Koine Greek

I'll start with this confessional disclaimer: The knowledge of the original Biblical languages is somewhere in between essential and superfluous. The child of God who seriously desires to know more of God will certainly make progress in his knowledge and Christlikeness (and the two must go together) even if he lacks the formal tools to ferret out much of the finer meaning from God's Word. On the other hand, a person who has the opportunity to study more closely the riches of the revelation given to us would be lazy (and dare I say sinning?) if he made no effort to study God's Word in the original languages - at least to look up critical words that open up problem passages.

Here is the confessional part. During much of my backslidden years I often kept up on my Greek! This shows me two things: 1. It's not what you know, its Who you know (John 17:3). 2. My eyes were opened to the fact that there were many out there in Cyber-land, just like I was (hopefully past tense!), eager to split lexical hairs, but be far from the living God; digging up musty Greek roots, but far from the river of living water (Psalm 1).

I guess my concern here is that I always - and you too, Oh web browser, you : ) - never make the study of the words, a substitute for worshipful looking unto Jesus, our ISP (Intermediate Salvation Provider - 1st Timothy 2:5).

Speaking of roots, there has been a healthy change of view in how the original languages is being studied, Koine Greek especially. Most of the lexicons and other Bible helps before the 1970s tended to define words etymologically. The entire history of meanings of a word, as it shifted from meaning to meaning, was assumed to be part of the proper definition of the word as it appears in the Bible. This would be like insisting that if someone today used the word "dandelion" he intended to draw upon the image "tooth of a lion". Obviously most people use the word unconscious (or blissfully ignorant) of the original meaning. Thus in our study of Bible study of Bible words we need to ask ourselves: What did the Bible writers mean when they used this word? Not "How did the Attic Greeks/Mycenaeans/Sanskrit writers bandy this word around?" When I first read about this in Daniel Wallace's "Greek Grammar: Beyond the Basics", it struck a resonant chord with me. I don't know why, in fact, this wasn't noticed sooner. Why should Bible writers have used language so differently than we do?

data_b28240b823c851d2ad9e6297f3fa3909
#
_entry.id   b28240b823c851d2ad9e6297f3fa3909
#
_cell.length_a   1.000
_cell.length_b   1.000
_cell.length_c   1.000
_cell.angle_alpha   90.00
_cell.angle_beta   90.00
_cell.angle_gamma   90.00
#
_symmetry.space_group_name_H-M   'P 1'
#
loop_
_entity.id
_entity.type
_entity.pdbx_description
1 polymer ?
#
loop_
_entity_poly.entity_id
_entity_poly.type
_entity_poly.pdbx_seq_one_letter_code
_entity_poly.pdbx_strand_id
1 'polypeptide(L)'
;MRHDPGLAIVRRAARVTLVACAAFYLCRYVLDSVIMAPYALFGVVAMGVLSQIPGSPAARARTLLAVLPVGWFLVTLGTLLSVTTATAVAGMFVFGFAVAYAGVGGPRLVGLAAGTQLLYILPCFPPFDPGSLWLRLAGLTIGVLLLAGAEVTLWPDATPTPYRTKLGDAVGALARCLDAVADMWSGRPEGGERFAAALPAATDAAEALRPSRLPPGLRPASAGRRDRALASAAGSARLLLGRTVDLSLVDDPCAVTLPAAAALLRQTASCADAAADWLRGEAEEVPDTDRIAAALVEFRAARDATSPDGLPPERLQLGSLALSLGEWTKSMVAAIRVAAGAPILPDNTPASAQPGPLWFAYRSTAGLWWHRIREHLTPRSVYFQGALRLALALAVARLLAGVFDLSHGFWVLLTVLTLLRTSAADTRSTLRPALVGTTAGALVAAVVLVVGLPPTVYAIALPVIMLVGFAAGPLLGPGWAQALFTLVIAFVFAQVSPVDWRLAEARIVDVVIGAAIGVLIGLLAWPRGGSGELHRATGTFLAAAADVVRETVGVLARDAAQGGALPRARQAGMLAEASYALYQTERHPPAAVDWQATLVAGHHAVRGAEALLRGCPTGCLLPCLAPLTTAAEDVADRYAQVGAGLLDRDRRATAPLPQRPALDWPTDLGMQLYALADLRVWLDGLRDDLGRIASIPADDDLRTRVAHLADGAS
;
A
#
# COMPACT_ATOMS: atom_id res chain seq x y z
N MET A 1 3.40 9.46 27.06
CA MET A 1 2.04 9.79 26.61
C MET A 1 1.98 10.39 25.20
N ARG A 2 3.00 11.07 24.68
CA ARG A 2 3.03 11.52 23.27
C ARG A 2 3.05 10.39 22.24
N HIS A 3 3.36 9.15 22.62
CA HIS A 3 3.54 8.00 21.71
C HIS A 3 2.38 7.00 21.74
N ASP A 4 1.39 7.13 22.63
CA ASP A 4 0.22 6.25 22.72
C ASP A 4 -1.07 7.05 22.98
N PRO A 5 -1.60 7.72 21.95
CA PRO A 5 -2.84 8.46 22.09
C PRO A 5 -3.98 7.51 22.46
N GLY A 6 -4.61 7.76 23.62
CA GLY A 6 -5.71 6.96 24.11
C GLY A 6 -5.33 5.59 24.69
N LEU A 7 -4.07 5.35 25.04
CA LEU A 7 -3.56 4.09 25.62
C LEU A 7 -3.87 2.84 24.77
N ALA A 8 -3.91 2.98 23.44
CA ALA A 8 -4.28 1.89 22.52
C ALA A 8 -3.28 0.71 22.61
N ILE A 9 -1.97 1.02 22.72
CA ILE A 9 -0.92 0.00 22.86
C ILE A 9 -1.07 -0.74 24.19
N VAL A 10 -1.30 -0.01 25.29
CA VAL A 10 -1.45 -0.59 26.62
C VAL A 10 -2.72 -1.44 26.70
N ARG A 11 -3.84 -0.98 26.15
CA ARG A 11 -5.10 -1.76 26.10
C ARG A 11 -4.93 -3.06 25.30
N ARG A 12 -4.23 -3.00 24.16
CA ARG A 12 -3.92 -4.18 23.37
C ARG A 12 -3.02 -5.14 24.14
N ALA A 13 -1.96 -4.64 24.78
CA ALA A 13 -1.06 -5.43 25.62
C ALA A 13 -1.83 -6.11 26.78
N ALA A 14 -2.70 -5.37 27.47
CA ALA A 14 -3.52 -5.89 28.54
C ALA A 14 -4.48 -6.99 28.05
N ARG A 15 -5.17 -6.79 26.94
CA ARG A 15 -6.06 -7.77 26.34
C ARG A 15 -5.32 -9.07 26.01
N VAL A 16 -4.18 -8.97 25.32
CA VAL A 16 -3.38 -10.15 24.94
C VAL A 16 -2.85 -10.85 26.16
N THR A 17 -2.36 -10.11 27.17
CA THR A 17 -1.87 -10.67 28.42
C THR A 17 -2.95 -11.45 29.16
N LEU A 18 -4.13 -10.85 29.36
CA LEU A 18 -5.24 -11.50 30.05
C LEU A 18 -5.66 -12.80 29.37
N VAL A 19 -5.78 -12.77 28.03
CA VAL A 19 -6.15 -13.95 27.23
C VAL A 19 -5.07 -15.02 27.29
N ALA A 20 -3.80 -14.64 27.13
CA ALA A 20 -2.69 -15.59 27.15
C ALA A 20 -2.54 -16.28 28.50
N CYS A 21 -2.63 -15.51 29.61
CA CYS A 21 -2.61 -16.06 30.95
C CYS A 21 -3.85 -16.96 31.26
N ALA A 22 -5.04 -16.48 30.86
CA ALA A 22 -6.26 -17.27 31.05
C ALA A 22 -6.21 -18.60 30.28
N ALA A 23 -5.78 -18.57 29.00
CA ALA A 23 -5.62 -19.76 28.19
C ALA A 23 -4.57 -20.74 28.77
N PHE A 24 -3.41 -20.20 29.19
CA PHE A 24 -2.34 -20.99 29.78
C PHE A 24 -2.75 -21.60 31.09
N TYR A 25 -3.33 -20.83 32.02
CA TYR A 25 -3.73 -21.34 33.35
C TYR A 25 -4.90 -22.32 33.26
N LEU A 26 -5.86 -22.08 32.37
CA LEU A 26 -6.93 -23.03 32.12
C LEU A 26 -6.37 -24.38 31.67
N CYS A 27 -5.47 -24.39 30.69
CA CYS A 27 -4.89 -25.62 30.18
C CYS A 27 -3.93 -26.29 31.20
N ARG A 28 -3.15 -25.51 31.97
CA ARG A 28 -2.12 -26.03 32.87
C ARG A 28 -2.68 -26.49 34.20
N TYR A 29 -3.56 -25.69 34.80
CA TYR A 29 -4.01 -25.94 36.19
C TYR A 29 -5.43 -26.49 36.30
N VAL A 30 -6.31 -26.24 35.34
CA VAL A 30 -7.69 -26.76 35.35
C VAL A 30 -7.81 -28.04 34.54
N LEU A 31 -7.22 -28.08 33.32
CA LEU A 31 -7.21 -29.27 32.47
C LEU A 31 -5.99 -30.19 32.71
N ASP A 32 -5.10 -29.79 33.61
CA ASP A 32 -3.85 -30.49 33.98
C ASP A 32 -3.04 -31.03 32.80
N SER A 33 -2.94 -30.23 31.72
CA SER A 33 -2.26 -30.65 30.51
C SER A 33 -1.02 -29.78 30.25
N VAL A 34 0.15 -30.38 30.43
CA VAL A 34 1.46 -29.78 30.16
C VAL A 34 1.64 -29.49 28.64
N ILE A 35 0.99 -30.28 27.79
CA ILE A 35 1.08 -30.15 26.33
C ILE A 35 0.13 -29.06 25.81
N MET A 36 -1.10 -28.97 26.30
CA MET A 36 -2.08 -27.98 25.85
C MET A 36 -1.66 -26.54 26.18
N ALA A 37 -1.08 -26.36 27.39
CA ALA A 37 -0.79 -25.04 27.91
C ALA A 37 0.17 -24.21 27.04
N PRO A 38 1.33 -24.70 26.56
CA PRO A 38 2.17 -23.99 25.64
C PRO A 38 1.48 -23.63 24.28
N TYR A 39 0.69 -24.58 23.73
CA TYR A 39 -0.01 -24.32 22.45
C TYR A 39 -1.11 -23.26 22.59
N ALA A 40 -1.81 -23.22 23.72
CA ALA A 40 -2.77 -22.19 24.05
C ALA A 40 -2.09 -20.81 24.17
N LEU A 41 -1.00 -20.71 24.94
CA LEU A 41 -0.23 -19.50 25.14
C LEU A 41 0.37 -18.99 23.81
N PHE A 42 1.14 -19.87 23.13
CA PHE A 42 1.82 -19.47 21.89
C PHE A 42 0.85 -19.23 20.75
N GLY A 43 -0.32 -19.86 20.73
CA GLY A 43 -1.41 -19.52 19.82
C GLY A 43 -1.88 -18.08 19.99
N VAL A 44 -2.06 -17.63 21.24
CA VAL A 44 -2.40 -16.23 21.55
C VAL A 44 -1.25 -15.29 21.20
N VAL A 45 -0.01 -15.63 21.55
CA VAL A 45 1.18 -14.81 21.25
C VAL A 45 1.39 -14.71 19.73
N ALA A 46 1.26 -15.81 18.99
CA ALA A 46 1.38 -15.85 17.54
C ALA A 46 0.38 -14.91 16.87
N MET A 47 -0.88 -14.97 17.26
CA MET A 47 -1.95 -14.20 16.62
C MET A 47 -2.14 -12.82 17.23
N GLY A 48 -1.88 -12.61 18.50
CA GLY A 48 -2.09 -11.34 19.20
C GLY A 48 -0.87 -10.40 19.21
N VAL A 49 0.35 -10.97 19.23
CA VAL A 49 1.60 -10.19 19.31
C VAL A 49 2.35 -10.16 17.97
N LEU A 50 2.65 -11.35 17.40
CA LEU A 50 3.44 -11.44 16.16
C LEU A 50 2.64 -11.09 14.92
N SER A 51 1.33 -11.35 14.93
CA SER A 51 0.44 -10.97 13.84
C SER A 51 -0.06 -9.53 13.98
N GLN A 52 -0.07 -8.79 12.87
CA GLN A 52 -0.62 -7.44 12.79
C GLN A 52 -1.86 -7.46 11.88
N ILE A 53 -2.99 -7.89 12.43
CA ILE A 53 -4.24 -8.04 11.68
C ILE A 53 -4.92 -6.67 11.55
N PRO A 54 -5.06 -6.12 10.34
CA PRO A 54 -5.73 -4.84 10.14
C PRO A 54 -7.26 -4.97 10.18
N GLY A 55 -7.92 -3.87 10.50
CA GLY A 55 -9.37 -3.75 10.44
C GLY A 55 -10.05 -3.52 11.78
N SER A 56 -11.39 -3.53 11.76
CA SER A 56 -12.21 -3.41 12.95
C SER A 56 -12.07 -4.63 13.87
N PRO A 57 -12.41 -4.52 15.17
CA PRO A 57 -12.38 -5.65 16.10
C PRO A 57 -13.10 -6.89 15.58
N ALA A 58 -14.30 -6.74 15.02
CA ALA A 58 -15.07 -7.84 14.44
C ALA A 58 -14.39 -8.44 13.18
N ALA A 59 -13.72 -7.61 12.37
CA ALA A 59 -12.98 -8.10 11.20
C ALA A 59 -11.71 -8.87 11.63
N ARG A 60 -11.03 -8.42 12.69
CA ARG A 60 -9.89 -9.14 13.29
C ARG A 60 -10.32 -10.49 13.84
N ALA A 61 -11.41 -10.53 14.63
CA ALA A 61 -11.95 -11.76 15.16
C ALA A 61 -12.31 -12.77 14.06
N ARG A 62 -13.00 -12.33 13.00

The works of Trench, Vine, Summers, Machen, Wuest, Robertson and many more are thus put in a provisionally helpful category. They are products of a time that had an unrealistic (diachronic) view of language - and language users. More helpful are the more recent scholars like Mounce and Daniel B. Wallace.

Articles involving Greek words: A few of these links may not work, the articles having been withdrawn due to my major change of view to the doctrines of grace and God's sovereignty and away from my former more man-centered teachings.

ELKW - "Draw"
OIKONOMIA, OIKONOMOS - "Dispensation"
APOSTASIA "Apostasy"
AGGELWS - "Angel" (of each of the seven churches)
TERESW EK - "Kept from" (Rev. 3)
GREGOREO, BLEPO, AGRUPNEO, EGEIRO, SKOPEO, EPECHO, PROSECHO, TEREO, PARATEREO and PHULASSO - Various words for "watching".
GENEA, GENEA HAUTE - "Generation" and "this generation".
PAROUSIA - "Presence"


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Updated: July 12, 2005.

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